Brown, Elizabeth Crockett. ''Historical Sketches of Vermont Communities''. N.p., 1991. (Family History Library book [http://www.familysearch.org/eng/library/fhlcatalog/supermainframeset.asp?display=titledetails&titleno=499785&disp=Historical+sketches+of+Vermont+communiti%20%20&columns=*,0,0 974.3 H2be].) This source contains historical information about each town. There are brief sketches arranged by counties and towns.
+
 
+
Information on additional resources about the history of Vermont and local histories of its towns and counties can be found in the Family History Library Catalog by using a Place Search under:  
+
 
+
VERMONT- HISTORY<br>VERMONT, [COUNTY]- HISTORY<br>VERMONT, [COUNTY], [TOWN]- HISTORY
+
  
 
== Web Sites  ==
 
== Web Sites  ==
 +
*[http://www.vermonthistory.org/index.php?option=com_content&task=view&id=25&Itemid=166%20/%3E%3C/head%3E%3Cbody%3E%3Cscript%20language= Vermont History Journal]
 +
*[http://en.wikipedia.org/wiki/History_of_Vermont Vermont History -Wikipedia]
  
*http://www.vermonthistory.org/journal/
+
==Sources==
*http://home.att.net/~Local_History/VT_History.htm
+
<references/>
  
 
[[Category:Vermont]]
 
[[Category:Vermont]]

Revision as of 23:02, 9 March 2009

United States > Vermont > Vermont History

Contents

Brief History

Effective family history research requires some understanding of the historical events that affected your family and the records about them. Learning about wars, governments, laws, migrations, and religious trends can help you understand political boundaries, family movements, and settlement patterns.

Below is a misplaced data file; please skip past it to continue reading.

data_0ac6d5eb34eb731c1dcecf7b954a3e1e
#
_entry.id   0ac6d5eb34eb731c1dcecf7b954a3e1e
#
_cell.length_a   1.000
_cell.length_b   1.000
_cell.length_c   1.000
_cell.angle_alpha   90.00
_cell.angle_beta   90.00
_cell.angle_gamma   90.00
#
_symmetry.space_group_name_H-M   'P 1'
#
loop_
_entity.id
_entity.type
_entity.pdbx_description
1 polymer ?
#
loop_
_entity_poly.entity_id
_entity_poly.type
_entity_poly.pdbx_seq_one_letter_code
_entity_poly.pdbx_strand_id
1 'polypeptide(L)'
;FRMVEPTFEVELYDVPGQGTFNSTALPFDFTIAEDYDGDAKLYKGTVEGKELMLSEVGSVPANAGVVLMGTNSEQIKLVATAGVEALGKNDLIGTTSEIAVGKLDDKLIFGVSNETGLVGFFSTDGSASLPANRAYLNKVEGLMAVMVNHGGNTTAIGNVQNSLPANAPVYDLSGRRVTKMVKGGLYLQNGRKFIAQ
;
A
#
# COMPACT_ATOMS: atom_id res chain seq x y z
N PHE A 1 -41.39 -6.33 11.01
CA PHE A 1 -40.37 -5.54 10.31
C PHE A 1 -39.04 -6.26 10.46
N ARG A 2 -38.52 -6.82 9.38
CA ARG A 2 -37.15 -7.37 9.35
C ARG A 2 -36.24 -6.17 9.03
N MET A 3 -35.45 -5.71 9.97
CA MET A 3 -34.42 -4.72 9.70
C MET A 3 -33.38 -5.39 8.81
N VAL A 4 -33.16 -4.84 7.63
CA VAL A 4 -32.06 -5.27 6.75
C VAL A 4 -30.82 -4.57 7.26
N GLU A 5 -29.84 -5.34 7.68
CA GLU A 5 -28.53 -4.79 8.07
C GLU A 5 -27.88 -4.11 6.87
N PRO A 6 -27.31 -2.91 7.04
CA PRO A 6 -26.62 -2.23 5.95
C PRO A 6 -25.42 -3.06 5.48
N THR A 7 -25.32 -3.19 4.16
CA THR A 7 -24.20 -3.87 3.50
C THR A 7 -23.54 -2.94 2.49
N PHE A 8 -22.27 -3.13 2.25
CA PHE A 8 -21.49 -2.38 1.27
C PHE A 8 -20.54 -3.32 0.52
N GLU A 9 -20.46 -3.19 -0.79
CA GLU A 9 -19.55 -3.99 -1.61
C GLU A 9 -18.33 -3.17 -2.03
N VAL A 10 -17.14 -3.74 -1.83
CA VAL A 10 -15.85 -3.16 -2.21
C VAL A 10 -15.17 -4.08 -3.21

State, county, and town histories often contain biographical sketches of local citizens, including important genealogical information. This may be one of the best sources of information for some families.

The following important events in the history of Vermont affected political boundaries, record keeping, and family movements:

  • 1724: The first permanent English settlement was made at Fort Dummer, near the site of present-day Brattleboro. Permanent settlement began in most of Vermont after 1760, when the English drove the French from the area.
  • 1749–1764: New Hampshire granted land for 129 towns in Vermont.
  • 1764–1776: New York claimed jurisdiction and tried to establish county governments in the area. Albany, Cumberland, Gloucester, and Charlotte counties of New York included what is now Vermont. When New York land grants conflicted with the earlier grants, New Hampshire pioneers formed the Green Mountain Boys to drive first the “Yorkers” and then the British from the area.
  • 1777–1791: Vermont was an independent republic until it joined the Union in 1791.
  • 1800–1816: Many people went to new lands in upstate New York to escape the War of 1812, cold seasons, floods, and epidemics. In one epidemic more than 6,000 persons died.
  • 1820–1860: The Champlain Canal opened in 1823, connecting Vermont to New York City. The Erie Canal opened in 1825, carrying Vermont settlers to Ohio and other western areas. Irish laborers came to work on Vermont railroads, the first of which opened in 1848.
  • 1861–1865: More than 35,000 Vermonters served in the Union Army during the Civil War.
  • After 1850: Agriculture declined and farmers left for the cities or better farms in the Midwest.